Without surprise, artificial intelligence continues to be of critical focus across the digital health ecosystem. HIMSS Media conducted a survey on artificial intelligence and machine learning, with results confirming this. Responses indicated widespread optimism about the application of artificial intelligence in healthcare settings, particularly in the treatment of chronic conditions. Of the respondents, 77 percent said they are already using artificial intelligence to support clinical decisions.
With chronic conditions increasing in prevalence, respondents see AI and machine learning holding major transformative potential for improving care, with more than half of respondents citing conditions like cancer, heart disease and diabetes as priority areas for leveraging these innovations. 33 percent of respondents were already crafting strategies for AI and machine-learning within their organizations.
Like any exciting new form of health innovation, determining how it will address clinical needs should occur before implementation occurs to ensure the best strategy, as Claus Duedal Pedersen, Denmark Hospital and Health Care touches on in the following HIMSS TV clip.
A HIMSS Insights eBook explores the clinical side of emerging AI technologies, such as triage chatbots. This aspect of AI could combat a challenge that clinicians are all too familiar with – patients seeking answers and potentially becoming misinformed about their conditions when searching their symptoms. In a patient-facing chatbot, patients can input their symptoms, answer questions about them and then have medically supported information and resources offer guidance in a curated response.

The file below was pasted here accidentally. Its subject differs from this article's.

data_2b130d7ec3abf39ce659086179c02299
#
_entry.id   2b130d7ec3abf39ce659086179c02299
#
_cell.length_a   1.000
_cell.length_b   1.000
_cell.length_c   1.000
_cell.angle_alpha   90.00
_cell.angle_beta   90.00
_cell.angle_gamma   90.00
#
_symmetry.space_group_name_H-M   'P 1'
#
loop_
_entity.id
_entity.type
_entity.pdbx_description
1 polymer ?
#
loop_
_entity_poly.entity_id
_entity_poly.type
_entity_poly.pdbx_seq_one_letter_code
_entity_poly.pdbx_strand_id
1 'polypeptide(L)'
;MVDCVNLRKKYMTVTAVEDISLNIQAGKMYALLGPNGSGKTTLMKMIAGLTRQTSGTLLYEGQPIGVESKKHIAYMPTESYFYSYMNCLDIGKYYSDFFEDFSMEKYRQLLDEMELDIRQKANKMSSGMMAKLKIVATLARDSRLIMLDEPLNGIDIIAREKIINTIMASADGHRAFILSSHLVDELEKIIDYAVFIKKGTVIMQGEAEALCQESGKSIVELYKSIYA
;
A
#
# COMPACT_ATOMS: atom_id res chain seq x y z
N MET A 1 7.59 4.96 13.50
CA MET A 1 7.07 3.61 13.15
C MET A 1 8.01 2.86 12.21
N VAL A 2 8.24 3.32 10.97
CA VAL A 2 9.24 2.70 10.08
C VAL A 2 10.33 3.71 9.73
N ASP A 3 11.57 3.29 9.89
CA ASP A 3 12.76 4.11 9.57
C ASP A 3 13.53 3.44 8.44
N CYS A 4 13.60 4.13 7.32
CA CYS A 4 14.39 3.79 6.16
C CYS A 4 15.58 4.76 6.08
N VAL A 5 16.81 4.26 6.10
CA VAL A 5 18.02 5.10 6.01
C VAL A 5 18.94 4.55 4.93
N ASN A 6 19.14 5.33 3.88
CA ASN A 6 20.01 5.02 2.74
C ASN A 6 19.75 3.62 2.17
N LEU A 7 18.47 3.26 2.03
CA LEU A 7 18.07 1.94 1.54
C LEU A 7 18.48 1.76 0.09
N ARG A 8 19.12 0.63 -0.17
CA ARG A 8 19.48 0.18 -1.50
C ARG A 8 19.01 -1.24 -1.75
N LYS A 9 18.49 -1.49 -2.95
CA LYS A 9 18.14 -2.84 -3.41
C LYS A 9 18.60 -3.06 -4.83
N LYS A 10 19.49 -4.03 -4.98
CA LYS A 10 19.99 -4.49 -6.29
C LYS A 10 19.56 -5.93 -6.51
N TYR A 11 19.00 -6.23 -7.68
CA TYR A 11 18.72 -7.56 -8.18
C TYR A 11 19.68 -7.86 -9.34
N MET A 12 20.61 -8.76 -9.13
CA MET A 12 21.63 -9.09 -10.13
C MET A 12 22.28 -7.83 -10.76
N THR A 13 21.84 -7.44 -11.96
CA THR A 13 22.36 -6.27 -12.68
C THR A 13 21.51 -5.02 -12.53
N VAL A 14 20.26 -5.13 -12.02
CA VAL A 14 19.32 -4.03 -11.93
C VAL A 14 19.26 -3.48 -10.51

Another aspect of artificial intelligence in healthcare that shows immense promise for transforming the clinician experience is natural language processing (NLP).
“[NLP] technology enables computers to derive computable and actionable data from text, especially when text is recorded in the form of natural human language (i.e., phrases, sentences, paragraphs). This technology allows humans to record information in the most natural method of human communication (narrative text), and then enables computers to extract actionable information from that text. NLP is also capable of analyzing the often non-standard grammatical constructions common in medical lingo. Natural language understanding (NLU) is a subset of NLP that uses reasoning, inference and semantic searching to help clinicians make decisions and take action.”
What’s most exciting about NLP technology is that it records information in the form of natural human language and then enables computers to extract actionable information from that text. This makes possible the inclusion of a patient’s narrative, a central component of medical records.
“The [HIMSS] Health Story Project was founded on the premise that a central component of medical records is the narrative, textual information that conveys the patient’s unique story as well as the clinician’s thoughts and rationale for treatment decisions. Check boxes and drop-down lists simply cannot capture these nuances,” said Laura Bryan, MS, CHDS, AHDI-F, vice president, MedEDocs and HIMSS Health Story Project co-chair. “When the record consists of only canned responses, all patients with diabetes, for example, end up looking the same on paper. User interfaces that limit a clinician to record information about the patient’s story using check boxes and drop-down lists is not cake. It is a problem that creates burden and dissatisfaction for physicians who are forced to work in a way that is natural for computers, not humans.”
So how can NLP alleviate this challenge? One way is by ultimately bridging the divide between narrative and the ability to machine process and encode important concept, said Bryan. “NLP makes unstructured data relevant and actionable. It derives contextual meaning from the clinician’s textual notes and unlocks critical portions of the record for both clinical and administrative uses.”
It will take time for artificial intelligence in healthcare to prove its promise, but based on our research and the applications we’re currently exploring, the promise of these innovations will be worth it.
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Originally published January 9, 2019, updated May 31, 2019